Exercise warm-up using dynamic flexibility
By Lou Stadler, health promotion flight chief, 22nd Services Squadron
/ Published May 24, 2007
MCCONNELL AIR FORCE BASE, Kan. -- Traditionally, a proper warm-up prior to a fitness activity consisted of a series of static stretches followed, in some cases, by light calisthenics. Not much thought was given to the warm-up process beyond that.
Current research on static stretching and flexibility training suggests several reasons why this type of stretching does not prevent injuries when done before exercise. First, some people believe a more flexible muscle is less likely to be injured because it can absorb more energy or force, thus reducing the risk of injury. There is no research evidence to support this claim.
Secondly, many people believe that most injuries occur when a muscle is stretched beyond its normal range of motion. This is not true. Most injuries occur within a normal range of motion. The muscle is injured during a forceful muscle contraction. Finally, it has been proven that even mild stretching can cause damage in the small connective tissue of a muscle.
Dynamic flexibility warm-ups are much more effective than static stretching in terms of reducing injuries in fitness related activities. Slow controlled movements through the full range of motion facilitate a rise in body temperature and heart rate, deepen breathing, push more oxygen-rich blood to the muscles, and trigger faster nerve reactions.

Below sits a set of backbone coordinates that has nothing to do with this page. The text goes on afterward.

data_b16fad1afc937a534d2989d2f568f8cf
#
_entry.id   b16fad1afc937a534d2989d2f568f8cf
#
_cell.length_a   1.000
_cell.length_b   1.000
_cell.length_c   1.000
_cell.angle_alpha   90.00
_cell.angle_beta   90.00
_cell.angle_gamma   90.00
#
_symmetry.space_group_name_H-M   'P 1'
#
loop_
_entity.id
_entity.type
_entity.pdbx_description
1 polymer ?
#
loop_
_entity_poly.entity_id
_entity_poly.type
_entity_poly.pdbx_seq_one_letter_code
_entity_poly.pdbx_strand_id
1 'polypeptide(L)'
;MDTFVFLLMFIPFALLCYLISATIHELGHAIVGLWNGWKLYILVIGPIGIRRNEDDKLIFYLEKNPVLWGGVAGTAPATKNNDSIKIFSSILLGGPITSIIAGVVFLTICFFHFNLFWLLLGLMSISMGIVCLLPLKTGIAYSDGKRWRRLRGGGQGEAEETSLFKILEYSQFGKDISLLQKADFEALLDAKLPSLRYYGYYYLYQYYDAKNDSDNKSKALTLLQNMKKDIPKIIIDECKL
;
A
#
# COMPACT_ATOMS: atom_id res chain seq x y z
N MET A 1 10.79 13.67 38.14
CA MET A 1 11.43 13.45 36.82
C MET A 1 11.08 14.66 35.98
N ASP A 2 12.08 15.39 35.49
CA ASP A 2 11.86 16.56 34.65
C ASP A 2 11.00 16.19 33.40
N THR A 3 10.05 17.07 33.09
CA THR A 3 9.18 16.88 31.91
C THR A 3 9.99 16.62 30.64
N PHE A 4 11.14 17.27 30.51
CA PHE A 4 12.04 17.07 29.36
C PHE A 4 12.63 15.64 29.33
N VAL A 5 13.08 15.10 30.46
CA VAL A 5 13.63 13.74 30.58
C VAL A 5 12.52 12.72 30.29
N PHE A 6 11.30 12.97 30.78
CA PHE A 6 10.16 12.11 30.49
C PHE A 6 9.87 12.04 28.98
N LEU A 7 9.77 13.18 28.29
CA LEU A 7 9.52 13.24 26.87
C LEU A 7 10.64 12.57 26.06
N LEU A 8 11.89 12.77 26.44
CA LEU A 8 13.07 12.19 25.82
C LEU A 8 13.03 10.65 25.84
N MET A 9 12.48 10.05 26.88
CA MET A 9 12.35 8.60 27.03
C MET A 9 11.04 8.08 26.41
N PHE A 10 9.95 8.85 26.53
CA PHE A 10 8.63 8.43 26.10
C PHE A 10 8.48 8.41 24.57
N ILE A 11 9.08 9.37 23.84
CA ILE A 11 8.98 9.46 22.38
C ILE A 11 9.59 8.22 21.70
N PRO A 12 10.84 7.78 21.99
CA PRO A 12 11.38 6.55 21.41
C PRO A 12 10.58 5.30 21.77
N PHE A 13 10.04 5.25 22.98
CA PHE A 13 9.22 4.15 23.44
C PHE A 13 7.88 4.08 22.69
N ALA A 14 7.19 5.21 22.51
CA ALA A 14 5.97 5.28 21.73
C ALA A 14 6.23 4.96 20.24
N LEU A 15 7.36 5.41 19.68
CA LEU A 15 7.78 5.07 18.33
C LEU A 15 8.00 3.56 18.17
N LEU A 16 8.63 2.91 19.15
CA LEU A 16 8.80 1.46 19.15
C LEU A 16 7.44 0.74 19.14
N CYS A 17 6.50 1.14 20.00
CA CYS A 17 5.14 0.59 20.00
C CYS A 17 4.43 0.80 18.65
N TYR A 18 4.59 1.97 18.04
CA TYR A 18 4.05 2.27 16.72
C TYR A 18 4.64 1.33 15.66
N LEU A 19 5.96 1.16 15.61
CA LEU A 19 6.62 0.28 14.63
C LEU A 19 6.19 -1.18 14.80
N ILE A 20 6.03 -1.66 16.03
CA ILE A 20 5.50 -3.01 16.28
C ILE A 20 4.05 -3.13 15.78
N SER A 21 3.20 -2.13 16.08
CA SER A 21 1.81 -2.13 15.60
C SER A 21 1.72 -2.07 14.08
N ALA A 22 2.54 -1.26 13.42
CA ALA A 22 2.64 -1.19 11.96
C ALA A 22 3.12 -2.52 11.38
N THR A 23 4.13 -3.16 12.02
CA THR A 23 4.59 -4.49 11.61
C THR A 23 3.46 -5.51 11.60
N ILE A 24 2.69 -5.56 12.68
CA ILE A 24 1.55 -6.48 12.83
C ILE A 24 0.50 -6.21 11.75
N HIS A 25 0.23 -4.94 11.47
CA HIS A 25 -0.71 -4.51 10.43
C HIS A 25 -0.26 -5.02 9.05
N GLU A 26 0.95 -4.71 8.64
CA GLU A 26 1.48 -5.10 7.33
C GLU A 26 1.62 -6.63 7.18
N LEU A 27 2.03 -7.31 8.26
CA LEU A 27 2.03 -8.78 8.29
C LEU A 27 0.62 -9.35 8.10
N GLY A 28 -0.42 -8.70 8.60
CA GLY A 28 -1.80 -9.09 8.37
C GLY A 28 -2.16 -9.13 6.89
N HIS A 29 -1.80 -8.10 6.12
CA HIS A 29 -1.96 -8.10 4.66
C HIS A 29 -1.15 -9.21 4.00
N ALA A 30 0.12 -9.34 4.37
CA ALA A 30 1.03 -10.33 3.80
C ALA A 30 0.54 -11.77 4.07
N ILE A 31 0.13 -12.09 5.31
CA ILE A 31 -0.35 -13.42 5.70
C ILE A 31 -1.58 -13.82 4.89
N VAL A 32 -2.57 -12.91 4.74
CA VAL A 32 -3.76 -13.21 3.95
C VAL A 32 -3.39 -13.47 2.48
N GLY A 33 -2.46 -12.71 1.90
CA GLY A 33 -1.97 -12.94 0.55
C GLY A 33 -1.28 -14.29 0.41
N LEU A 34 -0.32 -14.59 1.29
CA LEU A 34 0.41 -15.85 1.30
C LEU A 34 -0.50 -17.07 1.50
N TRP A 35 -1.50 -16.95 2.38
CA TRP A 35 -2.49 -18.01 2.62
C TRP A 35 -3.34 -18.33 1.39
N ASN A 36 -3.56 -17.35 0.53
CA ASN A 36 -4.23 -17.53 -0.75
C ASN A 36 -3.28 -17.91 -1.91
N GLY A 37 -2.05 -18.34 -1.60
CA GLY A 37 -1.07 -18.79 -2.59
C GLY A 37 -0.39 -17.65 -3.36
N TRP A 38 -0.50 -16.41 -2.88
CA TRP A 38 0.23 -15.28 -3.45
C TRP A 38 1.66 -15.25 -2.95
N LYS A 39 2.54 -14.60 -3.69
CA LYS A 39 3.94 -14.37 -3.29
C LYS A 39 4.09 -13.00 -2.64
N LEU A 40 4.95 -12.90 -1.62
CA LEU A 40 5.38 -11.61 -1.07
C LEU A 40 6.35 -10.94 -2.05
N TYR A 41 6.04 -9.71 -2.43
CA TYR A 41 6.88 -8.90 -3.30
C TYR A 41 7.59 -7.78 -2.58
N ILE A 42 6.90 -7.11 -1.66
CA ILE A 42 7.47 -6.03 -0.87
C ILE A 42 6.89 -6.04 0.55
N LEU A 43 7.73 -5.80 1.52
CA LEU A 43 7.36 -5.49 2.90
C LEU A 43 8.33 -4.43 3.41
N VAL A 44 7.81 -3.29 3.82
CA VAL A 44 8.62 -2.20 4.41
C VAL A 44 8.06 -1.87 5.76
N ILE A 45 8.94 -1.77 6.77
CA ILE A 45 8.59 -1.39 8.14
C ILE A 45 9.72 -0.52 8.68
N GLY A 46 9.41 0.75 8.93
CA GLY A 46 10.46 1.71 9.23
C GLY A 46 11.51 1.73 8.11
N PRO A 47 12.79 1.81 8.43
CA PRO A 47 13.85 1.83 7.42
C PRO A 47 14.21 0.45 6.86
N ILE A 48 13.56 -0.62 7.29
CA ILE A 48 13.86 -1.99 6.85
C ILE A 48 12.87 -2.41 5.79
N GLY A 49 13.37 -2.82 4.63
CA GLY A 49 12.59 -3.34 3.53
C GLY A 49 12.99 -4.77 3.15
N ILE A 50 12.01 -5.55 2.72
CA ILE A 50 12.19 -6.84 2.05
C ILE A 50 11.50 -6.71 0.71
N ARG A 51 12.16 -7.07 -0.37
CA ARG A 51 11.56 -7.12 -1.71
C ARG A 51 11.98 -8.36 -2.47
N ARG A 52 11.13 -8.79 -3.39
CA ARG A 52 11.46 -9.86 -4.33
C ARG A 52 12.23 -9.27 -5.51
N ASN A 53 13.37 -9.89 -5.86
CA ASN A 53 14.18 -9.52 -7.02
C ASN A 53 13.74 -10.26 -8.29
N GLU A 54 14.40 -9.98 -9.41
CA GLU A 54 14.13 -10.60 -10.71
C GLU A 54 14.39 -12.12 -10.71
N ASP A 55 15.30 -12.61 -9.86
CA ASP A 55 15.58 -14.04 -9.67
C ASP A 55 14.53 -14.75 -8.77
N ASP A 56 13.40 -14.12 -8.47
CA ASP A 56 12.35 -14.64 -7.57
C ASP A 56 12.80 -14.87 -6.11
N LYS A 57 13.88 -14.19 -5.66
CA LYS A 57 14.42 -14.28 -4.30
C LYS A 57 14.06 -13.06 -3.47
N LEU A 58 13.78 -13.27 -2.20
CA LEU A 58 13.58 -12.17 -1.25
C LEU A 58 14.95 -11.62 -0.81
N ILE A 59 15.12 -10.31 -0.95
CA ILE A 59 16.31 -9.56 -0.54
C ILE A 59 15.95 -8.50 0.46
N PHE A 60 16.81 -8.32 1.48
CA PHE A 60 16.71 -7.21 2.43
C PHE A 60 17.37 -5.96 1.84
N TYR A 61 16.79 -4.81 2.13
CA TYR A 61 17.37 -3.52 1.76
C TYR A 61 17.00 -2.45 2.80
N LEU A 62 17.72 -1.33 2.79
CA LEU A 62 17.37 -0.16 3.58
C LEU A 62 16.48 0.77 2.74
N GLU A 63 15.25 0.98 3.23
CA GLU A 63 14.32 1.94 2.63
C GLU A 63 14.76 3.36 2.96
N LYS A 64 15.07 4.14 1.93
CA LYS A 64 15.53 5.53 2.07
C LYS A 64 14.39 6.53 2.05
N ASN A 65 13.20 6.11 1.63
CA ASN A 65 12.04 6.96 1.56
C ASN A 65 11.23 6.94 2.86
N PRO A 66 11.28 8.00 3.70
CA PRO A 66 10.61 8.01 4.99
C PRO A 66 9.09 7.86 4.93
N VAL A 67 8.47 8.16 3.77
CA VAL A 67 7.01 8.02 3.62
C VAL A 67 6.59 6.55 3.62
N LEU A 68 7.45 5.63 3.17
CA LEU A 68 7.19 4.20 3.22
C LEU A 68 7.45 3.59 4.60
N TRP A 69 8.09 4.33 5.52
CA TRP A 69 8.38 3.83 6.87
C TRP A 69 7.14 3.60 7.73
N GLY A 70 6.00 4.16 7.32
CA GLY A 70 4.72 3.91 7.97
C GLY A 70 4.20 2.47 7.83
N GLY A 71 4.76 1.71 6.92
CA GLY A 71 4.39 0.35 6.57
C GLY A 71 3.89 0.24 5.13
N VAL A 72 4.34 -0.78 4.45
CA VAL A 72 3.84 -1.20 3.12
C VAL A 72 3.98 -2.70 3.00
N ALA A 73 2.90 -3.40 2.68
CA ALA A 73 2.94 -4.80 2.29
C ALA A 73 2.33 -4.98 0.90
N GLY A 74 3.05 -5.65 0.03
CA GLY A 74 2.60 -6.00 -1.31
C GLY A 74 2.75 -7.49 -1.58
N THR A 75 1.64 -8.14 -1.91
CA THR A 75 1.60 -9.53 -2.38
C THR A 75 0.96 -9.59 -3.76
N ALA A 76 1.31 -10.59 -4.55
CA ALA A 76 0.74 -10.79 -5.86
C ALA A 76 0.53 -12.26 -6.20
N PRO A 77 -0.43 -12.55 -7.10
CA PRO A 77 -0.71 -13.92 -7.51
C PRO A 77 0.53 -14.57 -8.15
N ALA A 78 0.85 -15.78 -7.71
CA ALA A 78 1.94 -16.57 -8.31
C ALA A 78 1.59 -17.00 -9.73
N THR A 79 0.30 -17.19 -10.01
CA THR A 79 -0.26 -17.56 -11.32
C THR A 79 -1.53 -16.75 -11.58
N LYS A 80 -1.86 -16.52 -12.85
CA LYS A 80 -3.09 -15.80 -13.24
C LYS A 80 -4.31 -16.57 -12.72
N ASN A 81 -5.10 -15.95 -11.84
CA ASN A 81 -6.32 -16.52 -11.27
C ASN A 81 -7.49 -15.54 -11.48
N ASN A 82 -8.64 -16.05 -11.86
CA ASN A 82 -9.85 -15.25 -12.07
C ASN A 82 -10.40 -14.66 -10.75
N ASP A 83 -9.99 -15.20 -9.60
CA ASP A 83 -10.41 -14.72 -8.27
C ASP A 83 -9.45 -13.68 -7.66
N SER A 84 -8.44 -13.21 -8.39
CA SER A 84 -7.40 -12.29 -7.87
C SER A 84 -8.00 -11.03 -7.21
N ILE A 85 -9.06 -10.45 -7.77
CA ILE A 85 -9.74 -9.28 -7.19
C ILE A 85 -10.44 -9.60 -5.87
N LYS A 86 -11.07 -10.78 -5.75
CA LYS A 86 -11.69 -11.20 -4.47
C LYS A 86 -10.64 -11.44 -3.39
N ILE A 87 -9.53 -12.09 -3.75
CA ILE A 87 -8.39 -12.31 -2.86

Does this mean we remove stretching from the warm-up phase of our fitness routine? Absolutely not! The field of kinesiology and functional movement has yielded significant advances in the area of exercise warm-up and flexibility training. Dynamic movement and flexibility drills have now become an integral part of the exercise warm-up. Dynamic flexibility exercises are designed to train stability and range of motion at the same time. These types of exercises yield a much better prepared muscular system by training the muscles in the proper range of motion at the speeds typical of the activity or sport to be performed.
With the onset of a running culture in the Air Force, dynamic flexibility exercises can certainly be applied to an Airman's regular running workouts. An example would be "walking high knees." This dynamic stretch utilizes the gluteus maximus, quadriceps, low back and shoulder muscles, all of which are involved in jogging or running related activities. This type of movement dynamically stretches the leg, hip flexor and shoulder muscles providing the necessary exercise or event specific warm-up.
Static stretching still has its place in an exercise program. In fact a series of static stretches performed during the cool down phase of a workout will aid in the dissipation of lactic acid in the muscles and reduce the potential for muscle soreness. An effective static stretch will relax and elongate the muscle, and properly prepare it for the next exercise session. Static stretching is always performed slowly with no dynamic movement. The muscle is stretched to its end position and held for 15 to 20 seconds without movement. This process is then repeated several more times for each muscle group that was utilized during the exercise routine.
For more information on dynamic flexibility exercises and static stretching stop by the Health and Wellness Center or call 759-6024.